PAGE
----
I sat in the audience mesmerized, listening to the speaker intently.
When we try and think outside of the box, we fall into the trap ... in which we begin to resent our churches and congregants simply because they do not live up to unhealthy ideals and expectations, Vopat observes.
About halfway through his talk, I began wondering if I had to walk a mile in his shoes, would I have persevered? Would I have stuck with it, resulting in the opportunity to share an incredible testimony?
I had the privilege recently to spend an evening listening to some of the brightest and most innovative people of our generation at the "TEDxKC 2013: Defy Impossible" event. One of the speakers, Phil Hansen, stood out above all the rest for me.
Hansen shared that he had decided to become an artist, but after entering art school he developed a permanent shake in his hand. He could no longer draw a straight line, and for a while he gave up art.
Yet he couldn't stay away from his passion, so he went to a neurologist for help. Unfortunately, he discovered that there was permanent nerve damage in his hand. His neurologist challenged him to accept his physical handicap, urging him to "embrace the shake."
Hansen found a new way to create art by using smaller, squiggly lines to create larger drawings. He also expanded his artistic endeavors to larger paintings using his feet and to building artistic structures.
"I went from having a single approach to art to an approach to creativity that completely changed my artistic horizons," Hansen reflected. "This was the first time I had encountered the idea that embracing a limitation could actually drive creativity."
For him, "the box" – his incurable nerve damage – was a necessity for his creativity to flourish. He had to accept his physical limitation, which led him to find ways to create art that he had never previously considered.
"What I thought would be the ultimate limitation actually turned out to be the ultimate liberation," Hansen concluded.
I believe that Hansen's response to his limitations holds an important lesson for the church. For a while now, the conventional wisdom for the church is that we have to "think outside the box" to solve our perceived limitations.
Shrinking attendance in worship services has led to shrinking budgets. This, combined with a loss of status in our culture, has many sounding the alarms. Is this not the reason so much has been made of the millennial generation leaving the church?
Yet Hansen's reflection has led me to believe that instead of "thinking outside the box," the church might need to get inside of it. In fact, as Hansen commented, we can "become more creative by actually looking for limitations."
I wonder if local churches need to embrace the reality of smaller budgets, lower attendance numbers, other activities competing with worship on Sunday morning and the need to re-evaluate our communities in reaching out to younger generations?
Could acknowledging a shrinking volunteer base force us to make tough, but healthy decisions about the programs and visions that really matter? Could it be that we begin to focus on improving the quality, rather than the quantity, of what our churches have to offer?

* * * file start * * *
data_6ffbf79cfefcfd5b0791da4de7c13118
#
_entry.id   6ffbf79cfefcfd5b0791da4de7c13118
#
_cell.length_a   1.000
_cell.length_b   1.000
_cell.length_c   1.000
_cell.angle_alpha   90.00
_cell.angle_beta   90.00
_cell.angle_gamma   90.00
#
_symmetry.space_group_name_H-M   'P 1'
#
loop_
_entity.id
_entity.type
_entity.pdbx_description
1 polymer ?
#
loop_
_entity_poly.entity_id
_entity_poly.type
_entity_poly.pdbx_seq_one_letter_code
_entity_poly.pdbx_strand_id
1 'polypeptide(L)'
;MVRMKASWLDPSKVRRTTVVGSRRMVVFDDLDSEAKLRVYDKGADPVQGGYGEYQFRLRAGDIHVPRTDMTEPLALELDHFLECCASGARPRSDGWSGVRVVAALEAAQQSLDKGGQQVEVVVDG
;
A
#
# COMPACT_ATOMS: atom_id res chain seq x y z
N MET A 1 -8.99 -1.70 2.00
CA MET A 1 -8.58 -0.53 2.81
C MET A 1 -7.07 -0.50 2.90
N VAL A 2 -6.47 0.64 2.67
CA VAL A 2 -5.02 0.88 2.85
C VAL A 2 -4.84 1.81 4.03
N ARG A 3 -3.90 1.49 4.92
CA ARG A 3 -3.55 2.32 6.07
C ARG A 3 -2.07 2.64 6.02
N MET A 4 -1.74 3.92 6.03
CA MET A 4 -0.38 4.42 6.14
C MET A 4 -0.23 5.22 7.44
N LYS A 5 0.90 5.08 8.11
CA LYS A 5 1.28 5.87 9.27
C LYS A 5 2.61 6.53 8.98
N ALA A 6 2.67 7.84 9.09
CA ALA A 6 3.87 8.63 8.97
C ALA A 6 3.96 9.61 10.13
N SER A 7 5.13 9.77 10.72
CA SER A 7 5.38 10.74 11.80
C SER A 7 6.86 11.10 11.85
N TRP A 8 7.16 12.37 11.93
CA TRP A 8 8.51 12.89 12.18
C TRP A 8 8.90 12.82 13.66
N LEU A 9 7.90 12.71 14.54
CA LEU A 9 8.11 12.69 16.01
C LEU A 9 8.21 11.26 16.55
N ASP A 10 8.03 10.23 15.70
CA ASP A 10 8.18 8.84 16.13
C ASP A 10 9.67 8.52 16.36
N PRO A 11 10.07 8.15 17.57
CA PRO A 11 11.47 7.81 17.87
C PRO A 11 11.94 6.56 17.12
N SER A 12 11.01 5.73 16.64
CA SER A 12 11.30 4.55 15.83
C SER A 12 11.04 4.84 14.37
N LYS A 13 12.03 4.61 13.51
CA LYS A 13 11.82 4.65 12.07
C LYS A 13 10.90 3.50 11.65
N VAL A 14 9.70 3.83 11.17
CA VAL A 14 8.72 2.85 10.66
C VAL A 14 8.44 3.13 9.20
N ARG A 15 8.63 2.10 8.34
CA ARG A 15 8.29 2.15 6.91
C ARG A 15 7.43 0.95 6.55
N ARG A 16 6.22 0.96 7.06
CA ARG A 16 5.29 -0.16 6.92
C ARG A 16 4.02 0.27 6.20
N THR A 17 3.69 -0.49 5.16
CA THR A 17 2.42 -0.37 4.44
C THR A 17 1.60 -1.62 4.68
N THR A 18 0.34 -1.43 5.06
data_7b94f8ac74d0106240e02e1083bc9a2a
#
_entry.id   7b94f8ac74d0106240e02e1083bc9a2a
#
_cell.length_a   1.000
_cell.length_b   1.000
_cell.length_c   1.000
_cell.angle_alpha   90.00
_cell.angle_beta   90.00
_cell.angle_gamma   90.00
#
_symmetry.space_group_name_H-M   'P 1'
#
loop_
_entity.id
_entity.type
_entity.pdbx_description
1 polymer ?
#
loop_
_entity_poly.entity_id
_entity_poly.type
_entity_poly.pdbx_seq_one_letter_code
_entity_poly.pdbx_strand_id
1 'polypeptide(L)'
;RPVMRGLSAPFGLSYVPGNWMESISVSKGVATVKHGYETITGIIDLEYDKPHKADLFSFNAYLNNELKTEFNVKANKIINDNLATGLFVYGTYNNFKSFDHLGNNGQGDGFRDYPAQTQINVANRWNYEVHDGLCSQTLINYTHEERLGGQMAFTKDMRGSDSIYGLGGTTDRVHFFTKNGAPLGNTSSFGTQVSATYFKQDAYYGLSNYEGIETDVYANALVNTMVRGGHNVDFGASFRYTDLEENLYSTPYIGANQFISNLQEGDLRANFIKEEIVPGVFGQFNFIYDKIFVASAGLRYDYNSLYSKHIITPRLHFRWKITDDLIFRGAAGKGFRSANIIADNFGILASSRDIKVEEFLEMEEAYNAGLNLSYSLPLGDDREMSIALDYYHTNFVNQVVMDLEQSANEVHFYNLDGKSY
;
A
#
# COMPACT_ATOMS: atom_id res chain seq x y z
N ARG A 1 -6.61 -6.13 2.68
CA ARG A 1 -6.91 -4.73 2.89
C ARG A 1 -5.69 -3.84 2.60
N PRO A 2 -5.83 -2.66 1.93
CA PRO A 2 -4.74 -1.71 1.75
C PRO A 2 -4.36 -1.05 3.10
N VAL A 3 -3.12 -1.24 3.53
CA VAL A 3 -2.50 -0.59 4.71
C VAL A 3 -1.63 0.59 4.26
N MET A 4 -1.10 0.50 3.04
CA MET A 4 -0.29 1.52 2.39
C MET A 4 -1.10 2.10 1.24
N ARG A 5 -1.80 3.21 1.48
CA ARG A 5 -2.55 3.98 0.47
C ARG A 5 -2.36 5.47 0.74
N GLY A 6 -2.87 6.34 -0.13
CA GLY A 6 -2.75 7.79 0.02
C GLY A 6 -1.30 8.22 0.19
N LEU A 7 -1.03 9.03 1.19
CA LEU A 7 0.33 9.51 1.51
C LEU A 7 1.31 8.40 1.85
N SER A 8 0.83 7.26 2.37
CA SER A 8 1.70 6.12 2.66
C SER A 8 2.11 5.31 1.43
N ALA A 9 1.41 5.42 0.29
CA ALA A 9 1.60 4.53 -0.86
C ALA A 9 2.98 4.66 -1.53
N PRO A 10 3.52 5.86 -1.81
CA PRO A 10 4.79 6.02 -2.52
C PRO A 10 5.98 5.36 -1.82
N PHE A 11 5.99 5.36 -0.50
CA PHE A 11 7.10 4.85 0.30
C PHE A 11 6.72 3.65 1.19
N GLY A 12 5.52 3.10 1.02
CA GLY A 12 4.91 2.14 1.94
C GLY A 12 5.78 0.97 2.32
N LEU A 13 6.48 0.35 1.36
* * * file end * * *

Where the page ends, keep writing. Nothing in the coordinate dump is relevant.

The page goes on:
This wrestling inside the box is nothing new, as theologian Dietrich Bonhoeffer wrestled with what the church should look like in his book, "Life Together."
"Those who love their dream of a Christian community more than the Christian community itself," Bonhoeffer wrote, "become destroyers of that Christian community even though their personal intentions may be ever so honest, earnest and sacrificial."
Sometimes, I think that when we try and think outside of the box, we fall into the trap Bonhoeffer noted, in which we begin to resent our churches and congregants simply because they do not live up to unhealthy ideals and expectations.
This temptation is the same for people who never settle into a church because their idealistic expectations of the perfect church are impossible to reach.
We dream of the larger budgets of the past, but could shrinking budgets be an invitation to renew our trust in God's faithfulness to provide provisions for the church? Perhaps we should seek to learn from the Israelites experience of having to trust God by only taking the manna necessary for that day (see Exodus 16).
Yes, many churches are more limited than they were in years' past. But maybe when we begin to actually embrace our limitations rather than sulk over them, we might discover beautiful ways to minister that we would have never imagined were possible.
Perhaps we will discover new ways of creating deeper communities of God's grace that are committed to living life together in all our imperfections.
Seth M. Vopat is the associate pastor of youth and family at Louisburg First Baptist Church in Louisburg, Kan., and a graduate of Central Baptist Theological Seminary. You can follow him on Twitter @svopat.